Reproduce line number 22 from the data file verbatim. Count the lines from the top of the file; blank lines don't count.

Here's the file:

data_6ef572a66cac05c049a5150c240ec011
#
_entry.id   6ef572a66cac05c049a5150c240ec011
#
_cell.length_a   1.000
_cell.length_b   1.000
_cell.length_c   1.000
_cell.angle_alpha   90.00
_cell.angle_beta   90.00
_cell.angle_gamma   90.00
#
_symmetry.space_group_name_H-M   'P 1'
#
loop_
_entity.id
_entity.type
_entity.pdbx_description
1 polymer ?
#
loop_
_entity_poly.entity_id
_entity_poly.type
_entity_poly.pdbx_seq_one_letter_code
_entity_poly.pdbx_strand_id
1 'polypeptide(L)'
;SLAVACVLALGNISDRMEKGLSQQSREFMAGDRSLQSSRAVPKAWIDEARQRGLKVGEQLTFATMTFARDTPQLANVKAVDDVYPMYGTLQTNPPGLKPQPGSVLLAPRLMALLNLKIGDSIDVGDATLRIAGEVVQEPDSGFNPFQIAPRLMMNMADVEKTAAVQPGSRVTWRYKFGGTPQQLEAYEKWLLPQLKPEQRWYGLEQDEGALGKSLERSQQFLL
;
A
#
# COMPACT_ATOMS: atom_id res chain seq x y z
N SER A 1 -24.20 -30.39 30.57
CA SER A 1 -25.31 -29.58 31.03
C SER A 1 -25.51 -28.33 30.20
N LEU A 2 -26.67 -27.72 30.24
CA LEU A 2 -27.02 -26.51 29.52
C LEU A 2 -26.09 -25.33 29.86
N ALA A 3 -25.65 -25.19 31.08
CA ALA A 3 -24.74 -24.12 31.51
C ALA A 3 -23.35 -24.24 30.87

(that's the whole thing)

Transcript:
_entity_poly.type